Aristides Aquino
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Video: Aristides Aquino becomes fastest player to 10 home runs in MLB history

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There’s no two ways about it: Aristides Aquino is having a rookie year for the ages. The hot-hitting Reds outfielder tacked another item onto his already lengthy list of accomplishments on Friday, clubbing a two-run, 396-foot home run off of Adam Wainwright in the sixth inning of the Reds’ 13-4 loss to the Cardinals.

The blast came far too late in the game to upset the Cardinals’ nine-run lead, but was otherwise perfectly timed for the rookie. It marked his 10th career home run in just 16 major-league games, officially making him the fastest MLB player to 10 homers in league history. (On a less-thrilling note, it was also the first home run allowed by the Cardinals in 32 2/3 consecutive innings.)

So far in 2019, Aquino is batting a robust .353/.400/.961 with 11 extra-base hits, 19 RBI, a 1.361 OPS, and 0.8 fWAR through 55 plate appearances. Friday’s feat follows other impressive performances from the 25-year-old, who collected three homers against the Cubs last Saturday and tied Trevor Story‘s previously unbeaten record for most homers through his first 10 career games. MLB.com’s Mark Sheldon adds that Aquino’s torrid home run pace also eclipsed the standing record held by the Phillies’ Rhys Hoskins, who delivered nine home runs through his first 16 career games in 2017 (per Elias).

The harrowing tale of the end of Bobby Jenks’ baseball career

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Bobby Jenks was a key part of the 2005 world champion White Sox. By 2010, his effectiveness as a closer fell off and he signed with the Boston Red Sox for the 2011 season. He’d pitch in only 19 games that year, suffer a back injury and would never pitch again.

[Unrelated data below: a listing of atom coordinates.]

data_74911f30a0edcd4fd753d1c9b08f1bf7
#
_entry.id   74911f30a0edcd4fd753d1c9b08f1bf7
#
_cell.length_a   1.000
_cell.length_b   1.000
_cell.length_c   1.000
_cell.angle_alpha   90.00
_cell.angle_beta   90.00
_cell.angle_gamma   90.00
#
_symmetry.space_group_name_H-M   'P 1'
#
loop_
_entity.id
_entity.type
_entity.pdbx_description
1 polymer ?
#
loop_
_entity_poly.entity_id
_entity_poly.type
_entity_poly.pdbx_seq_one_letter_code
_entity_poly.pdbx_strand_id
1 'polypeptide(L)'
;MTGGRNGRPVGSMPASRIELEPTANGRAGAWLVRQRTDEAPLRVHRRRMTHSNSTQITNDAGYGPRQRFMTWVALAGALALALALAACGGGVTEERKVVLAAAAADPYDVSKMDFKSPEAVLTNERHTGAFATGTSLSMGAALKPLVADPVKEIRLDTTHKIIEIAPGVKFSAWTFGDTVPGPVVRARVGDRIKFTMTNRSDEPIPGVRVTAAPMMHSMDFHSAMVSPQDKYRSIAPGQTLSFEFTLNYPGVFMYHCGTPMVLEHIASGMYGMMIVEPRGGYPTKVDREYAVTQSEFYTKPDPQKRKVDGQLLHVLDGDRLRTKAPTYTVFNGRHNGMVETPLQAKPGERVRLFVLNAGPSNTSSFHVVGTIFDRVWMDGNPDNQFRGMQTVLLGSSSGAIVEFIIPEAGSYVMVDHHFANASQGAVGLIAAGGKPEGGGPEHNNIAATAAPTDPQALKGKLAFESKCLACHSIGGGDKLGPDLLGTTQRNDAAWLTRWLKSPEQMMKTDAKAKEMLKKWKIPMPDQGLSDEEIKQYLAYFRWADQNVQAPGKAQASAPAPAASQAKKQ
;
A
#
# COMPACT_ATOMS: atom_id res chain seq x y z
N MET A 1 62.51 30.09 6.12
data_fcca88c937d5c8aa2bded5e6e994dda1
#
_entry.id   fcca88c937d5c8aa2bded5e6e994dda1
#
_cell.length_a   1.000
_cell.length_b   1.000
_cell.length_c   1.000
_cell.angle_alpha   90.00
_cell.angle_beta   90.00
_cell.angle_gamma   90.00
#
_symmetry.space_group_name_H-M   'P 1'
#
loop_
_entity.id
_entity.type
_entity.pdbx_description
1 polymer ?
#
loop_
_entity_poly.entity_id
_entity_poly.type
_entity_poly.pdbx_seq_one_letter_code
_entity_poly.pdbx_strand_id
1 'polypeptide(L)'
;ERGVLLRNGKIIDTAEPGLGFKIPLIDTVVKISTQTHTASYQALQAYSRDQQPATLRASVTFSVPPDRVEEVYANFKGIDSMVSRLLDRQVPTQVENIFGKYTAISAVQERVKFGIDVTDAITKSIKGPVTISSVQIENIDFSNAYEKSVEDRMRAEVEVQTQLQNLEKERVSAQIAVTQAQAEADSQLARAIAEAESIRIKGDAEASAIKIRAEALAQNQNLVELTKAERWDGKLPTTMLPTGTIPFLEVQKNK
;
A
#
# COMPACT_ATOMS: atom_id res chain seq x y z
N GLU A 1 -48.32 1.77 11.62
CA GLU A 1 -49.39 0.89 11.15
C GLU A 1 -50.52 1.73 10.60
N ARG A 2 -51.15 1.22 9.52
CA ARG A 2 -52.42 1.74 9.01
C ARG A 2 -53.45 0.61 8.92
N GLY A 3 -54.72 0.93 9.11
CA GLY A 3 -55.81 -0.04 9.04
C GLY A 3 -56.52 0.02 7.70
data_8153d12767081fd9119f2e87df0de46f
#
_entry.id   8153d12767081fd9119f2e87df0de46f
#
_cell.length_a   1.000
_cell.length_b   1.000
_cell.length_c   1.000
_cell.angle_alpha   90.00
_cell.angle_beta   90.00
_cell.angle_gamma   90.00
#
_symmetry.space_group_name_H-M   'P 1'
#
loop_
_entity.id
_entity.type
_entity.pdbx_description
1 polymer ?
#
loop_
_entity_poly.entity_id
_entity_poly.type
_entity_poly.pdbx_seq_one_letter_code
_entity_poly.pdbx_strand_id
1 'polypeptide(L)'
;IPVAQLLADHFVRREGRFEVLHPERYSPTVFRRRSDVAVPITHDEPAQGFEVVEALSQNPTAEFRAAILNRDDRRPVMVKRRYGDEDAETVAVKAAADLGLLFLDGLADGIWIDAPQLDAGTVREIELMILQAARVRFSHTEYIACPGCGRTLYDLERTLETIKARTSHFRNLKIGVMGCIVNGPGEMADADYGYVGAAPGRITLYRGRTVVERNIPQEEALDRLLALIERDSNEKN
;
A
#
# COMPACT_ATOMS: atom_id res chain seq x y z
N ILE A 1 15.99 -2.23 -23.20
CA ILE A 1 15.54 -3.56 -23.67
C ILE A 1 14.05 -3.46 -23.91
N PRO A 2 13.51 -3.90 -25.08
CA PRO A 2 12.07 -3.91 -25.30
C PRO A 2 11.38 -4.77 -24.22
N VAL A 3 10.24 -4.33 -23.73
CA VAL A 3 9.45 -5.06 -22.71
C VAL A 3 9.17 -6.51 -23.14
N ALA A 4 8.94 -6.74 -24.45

In the year or so after that, we heard that Jenks was arrested for driving under the influence. And then we heard that his back surgery was botched, and his baseball career was over. Then, after years of silence, we learned last spring that Jenks won $5.1 million in a medical malpractice suit against the doctor who performed his surgery.

We did not, however, know all the details until Bobby Jenks wrote about them at the Players’ Tribune this morning. This is must-click link stuff, folks.

Jenks talks about how a seemingly innocuous pitch to Jorge Posada in an early-season Red Sox-Yankees game in 2011 was the last pitch he’d ever throw. He talks about the presumably simple surgery that would supposedly get him back on the field. And then the scary complications in which he almost died due to leaking spinal fluid resulting from the botched surgery. Then, after using painkillers to deal with back pain, Jenks’ fell into drug addiction, all of which culminated in him finding himself half-naked and crazed in a car that didn’t belong to him with police and rescue workers surrounding him.

Jenks got clean but his wife left him. And then he mounted a multi-year lawsuit during which he learned that the reason his back surgery was screwed up was because the surgeon was performing two surgeries at one time, which is an apparently common practice called “concurrent surgery,” that sounds like it totally should NOT be a common practice.

Yet Jenks has survived. He’s been sober for over seven years and he seems to be in a good place. But boy did he have to go through something harrowing to get there. Definitely take the time to read it.